Robert Frost once said, "Writing free verse is like playing tennis without the net."
Likewise, T.S. Elliot said, "No verse is free for the man who wants to do a good job."
Now, I don't necessarily agree entirely with either of these statements, as I know and admire many free verse poets, or poets who have used free verse at some point in their careers. (Mostly Victorian poets, however a few specifics include Matthew Arnold, Goethe, Christina Rossetti, and others.)
However, I do realize that there is much truth found in both of these statements. I like to write free verse poetry when I am writing just for myself. I can express what I want, how I want-- the possibilities are endless. That being said, though, I rarely decide to share that poetry with others. It's just not that good.
Today, I decided to tackle the sonnet for three reasons.
1.) I (most often) write poetry in free verse, and because I have such profound respect for both Robert Frost AND T.S. Elliot, I realized that I needed to branch out a little bit and
2.) what better verse is there to practice than a sonnet?? (Here I am using 'better' liberally. I suppose I am meaning it as the most difficult, as that is how I see it; however, you can view it in anyway you like. Actually-- I take that back. It's not like I'm writing an epic or anything... I'll leave that crap to Milton. I don't even LIKE that junk... BUT I do appreciate it. I suppose I have to say that... just so you're not thinking I'm the worst English major that ever walked the face of BYU.)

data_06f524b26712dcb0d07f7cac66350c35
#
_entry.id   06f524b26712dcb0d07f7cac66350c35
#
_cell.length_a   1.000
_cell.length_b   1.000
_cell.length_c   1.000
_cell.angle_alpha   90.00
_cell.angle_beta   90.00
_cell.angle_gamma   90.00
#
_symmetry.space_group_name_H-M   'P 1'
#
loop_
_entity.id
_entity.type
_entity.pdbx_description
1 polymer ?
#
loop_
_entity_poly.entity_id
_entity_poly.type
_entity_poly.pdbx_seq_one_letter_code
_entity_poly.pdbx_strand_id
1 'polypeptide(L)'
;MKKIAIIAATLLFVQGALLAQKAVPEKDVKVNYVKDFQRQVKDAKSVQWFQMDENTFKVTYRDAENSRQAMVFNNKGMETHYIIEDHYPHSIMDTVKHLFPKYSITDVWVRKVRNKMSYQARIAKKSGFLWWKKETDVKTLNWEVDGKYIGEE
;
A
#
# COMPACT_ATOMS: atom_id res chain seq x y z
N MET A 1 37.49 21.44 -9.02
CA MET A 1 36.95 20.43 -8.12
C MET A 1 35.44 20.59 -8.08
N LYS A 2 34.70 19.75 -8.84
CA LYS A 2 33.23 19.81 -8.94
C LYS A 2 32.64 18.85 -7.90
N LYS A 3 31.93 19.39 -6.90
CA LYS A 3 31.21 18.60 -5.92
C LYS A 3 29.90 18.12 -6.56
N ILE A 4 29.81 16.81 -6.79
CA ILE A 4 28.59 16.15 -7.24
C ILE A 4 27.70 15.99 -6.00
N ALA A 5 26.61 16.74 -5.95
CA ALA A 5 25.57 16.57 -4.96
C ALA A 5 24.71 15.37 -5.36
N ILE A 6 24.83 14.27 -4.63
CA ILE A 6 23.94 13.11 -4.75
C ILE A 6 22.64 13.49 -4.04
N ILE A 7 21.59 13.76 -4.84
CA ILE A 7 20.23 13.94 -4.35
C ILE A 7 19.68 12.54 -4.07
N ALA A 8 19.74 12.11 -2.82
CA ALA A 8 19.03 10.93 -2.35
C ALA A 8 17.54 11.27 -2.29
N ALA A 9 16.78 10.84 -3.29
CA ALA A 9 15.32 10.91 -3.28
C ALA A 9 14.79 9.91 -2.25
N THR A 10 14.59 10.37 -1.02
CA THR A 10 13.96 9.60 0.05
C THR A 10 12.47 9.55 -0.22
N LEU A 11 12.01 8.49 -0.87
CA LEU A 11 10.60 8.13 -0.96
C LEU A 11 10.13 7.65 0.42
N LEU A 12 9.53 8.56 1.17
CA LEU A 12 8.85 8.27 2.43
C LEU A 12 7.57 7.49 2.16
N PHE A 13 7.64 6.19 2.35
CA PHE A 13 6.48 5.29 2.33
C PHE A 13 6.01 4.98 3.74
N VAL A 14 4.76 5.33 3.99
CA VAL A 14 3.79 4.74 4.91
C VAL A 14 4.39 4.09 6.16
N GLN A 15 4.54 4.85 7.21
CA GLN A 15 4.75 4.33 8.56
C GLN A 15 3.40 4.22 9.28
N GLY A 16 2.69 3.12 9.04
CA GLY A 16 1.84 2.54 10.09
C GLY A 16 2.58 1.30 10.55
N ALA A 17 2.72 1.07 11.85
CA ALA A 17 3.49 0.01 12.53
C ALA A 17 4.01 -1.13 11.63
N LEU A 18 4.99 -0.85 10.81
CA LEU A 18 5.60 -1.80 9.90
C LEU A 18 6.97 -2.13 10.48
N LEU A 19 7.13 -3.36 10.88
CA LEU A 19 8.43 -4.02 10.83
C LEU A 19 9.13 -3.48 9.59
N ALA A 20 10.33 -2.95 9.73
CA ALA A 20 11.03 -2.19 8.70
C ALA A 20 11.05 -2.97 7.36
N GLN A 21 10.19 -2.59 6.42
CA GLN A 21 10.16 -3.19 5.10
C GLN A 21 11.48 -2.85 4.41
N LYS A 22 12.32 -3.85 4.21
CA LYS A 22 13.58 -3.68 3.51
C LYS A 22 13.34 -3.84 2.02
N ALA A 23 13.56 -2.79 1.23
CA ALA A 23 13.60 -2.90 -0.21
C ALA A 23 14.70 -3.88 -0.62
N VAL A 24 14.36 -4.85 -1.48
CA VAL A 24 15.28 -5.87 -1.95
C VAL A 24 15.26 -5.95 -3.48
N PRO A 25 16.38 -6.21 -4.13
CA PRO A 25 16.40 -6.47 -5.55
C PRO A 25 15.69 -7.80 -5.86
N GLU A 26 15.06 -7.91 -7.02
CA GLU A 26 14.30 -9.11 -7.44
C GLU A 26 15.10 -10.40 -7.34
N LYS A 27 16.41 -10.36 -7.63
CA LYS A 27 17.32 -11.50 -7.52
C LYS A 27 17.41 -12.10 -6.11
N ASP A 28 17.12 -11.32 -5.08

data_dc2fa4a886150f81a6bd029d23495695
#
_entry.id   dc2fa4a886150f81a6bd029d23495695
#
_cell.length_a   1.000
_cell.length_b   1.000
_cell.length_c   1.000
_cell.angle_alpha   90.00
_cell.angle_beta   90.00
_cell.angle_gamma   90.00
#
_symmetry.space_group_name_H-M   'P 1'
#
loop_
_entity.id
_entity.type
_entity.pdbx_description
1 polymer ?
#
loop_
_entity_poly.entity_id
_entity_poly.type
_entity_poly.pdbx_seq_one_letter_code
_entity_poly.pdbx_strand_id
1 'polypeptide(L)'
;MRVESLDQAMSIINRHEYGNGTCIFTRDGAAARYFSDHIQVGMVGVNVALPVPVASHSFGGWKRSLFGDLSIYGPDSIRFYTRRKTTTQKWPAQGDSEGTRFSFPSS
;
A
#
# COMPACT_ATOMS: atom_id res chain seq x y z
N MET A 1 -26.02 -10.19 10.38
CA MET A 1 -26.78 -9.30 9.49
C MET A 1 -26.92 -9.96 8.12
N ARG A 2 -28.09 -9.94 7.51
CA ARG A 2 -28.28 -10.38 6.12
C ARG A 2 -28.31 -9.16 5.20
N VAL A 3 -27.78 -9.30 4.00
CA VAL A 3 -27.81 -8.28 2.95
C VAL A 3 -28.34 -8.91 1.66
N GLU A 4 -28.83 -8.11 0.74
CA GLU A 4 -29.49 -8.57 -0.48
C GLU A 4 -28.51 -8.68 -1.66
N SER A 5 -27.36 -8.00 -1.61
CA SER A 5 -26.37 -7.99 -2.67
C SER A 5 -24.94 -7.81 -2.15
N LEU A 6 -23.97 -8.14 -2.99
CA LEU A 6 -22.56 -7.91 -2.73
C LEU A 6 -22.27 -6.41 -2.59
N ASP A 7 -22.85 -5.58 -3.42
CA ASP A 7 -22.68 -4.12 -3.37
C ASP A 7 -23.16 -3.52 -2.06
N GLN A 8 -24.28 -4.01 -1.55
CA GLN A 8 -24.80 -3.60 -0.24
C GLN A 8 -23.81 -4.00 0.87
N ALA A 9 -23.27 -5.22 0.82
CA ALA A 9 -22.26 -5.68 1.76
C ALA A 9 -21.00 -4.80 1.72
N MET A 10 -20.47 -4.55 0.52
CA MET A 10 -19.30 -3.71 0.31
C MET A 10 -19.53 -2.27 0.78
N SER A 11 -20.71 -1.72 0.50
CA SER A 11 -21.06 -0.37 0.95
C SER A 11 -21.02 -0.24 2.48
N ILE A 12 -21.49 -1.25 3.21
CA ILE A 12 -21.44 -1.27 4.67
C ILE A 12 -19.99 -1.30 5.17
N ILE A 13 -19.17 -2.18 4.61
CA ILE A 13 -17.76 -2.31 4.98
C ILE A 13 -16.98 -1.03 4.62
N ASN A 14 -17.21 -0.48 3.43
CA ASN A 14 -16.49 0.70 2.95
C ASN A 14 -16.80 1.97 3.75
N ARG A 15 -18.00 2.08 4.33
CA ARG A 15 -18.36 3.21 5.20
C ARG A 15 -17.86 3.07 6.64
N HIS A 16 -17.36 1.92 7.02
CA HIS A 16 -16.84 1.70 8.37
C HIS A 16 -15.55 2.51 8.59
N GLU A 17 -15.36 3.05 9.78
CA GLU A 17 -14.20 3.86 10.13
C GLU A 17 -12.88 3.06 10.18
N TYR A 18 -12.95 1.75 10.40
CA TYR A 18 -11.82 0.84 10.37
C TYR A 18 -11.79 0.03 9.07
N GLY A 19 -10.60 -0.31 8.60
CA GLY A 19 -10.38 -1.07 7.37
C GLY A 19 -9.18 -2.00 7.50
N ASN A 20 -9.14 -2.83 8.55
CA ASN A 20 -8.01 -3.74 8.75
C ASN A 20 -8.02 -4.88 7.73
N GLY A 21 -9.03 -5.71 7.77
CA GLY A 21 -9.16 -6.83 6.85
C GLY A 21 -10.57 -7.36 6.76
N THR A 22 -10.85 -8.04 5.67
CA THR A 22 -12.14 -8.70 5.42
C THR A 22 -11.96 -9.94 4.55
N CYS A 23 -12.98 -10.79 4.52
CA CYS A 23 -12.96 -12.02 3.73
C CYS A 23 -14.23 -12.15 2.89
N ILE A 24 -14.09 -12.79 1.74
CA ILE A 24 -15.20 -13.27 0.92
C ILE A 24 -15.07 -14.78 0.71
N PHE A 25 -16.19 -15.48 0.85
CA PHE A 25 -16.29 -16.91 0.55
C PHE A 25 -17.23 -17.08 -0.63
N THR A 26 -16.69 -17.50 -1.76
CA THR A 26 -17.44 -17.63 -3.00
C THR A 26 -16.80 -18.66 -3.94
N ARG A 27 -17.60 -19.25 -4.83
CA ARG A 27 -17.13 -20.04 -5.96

3.) I have to write a sonnet for my English 251 class anyway, so why not get a little practice?
This sonnet has a Shakespearean rhyme scheme: abab cdcd efef gg, and is in iambic pentameter.
Also, don't try to guess what it's about-- it's slightly embarrassing for me.
(No title-- so I suppose my working title can be 'Duvet.')
Held captive by a missing, plural duvet;
The weight of loneliness seems out of place.
But what can solitude of mine portray
when haunted with that quilted, lost embrace?
It's plural because the one was lost at sea,
while the other stayed ashore just a while;
but once the salted tears arrested me,
the other, too, slept on a sea-trained mile.
An icy bed with sheets tousled and tossed;
My sweaty palms caught in a numbing clasp.
A cold reminder of the ones I've lost;
The warming down that once was in my grasp.
My injured hands try painfully to mend
colorless thread that has since reached its end.
Please, feel free to critique. I obviously need all the help I can get.
Baptism, grandparents, and Marathon Kids
2 months ago